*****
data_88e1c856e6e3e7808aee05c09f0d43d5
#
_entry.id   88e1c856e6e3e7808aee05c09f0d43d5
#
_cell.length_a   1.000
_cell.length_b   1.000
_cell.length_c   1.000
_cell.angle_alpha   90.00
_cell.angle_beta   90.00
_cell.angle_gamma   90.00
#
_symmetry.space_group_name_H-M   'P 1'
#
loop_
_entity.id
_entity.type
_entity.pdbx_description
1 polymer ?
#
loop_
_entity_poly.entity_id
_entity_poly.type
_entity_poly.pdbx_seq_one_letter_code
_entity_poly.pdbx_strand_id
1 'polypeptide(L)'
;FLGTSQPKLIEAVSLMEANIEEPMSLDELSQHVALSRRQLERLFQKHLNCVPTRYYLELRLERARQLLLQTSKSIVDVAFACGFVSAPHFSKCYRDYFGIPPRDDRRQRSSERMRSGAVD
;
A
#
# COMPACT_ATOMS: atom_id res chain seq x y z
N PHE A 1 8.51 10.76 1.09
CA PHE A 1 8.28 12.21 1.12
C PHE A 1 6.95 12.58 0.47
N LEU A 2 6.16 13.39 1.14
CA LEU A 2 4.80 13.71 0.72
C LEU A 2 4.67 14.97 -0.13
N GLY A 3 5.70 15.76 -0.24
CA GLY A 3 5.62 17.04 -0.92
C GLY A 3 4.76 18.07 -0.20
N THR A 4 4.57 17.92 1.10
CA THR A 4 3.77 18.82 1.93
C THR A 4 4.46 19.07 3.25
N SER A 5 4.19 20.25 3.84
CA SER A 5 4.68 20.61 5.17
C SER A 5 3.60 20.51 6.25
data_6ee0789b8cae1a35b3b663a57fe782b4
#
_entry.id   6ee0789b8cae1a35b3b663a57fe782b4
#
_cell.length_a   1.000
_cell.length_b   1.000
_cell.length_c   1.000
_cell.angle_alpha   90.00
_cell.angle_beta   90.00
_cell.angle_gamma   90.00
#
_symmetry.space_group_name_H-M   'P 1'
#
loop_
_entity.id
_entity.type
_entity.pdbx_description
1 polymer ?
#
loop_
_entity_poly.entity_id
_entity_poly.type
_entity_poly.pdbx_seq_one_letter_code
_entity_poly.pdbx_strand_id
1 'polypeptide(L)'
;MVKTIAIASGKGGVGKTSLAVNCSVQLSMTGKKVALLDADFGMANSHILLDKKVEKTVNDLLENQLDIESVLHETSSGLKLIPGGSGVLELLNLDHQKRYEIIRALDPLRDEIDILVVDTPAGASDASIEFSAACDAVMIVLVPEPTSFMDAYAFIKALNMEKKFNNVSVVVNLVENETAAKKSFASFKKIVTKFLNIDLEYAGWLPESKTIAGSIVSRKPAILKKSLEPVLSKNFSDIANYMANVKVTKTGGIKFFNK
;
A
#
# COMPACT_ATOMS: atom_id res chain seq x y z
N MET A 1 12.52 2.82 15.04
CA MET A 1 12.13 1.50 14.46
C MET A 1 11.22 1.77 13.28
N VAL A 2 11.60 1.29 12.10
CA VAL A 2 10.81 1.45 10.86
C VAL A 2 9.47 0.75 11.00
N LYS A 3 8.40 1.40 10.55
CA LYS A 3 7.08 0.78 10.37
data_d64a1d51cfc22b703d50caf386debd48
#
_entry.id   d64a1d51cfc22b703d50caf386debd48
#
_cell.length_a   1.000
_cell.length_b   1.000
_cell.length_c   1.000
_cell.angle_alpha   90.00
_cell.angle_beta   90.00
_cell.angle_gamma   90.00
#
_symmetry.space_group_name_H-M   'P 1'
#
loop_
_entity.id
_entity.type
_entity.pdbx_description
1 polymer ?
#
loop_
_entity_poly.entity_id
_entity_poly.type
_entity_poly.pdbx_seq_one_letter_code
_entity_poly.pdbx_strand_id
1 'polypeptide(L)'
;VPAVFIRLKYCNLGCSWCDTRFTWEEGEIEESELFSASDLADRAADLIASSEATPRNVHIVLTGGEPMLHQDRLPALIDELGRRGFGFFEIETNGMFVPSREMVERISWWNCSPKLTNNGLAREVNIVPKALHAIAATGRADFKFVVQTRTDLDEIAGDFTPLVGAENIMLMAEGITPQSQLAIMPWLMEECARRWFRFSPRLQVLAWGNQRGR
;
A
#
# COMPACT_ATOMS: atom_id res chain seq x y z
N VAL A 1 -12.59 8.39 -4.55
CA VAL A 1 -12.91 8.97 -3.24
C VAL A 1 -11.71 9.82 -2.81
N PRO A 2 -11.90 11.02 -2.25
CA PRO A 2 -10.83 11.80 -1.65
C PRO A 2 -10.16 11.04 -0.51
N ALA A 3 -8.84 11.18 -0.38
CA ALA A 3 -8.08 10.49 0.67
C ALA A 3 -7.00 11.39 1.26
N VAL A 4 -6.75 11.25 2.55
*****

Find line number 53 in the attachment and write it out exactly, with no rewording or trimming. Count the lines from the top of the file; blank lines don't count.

_cell.angle_alpha   90.00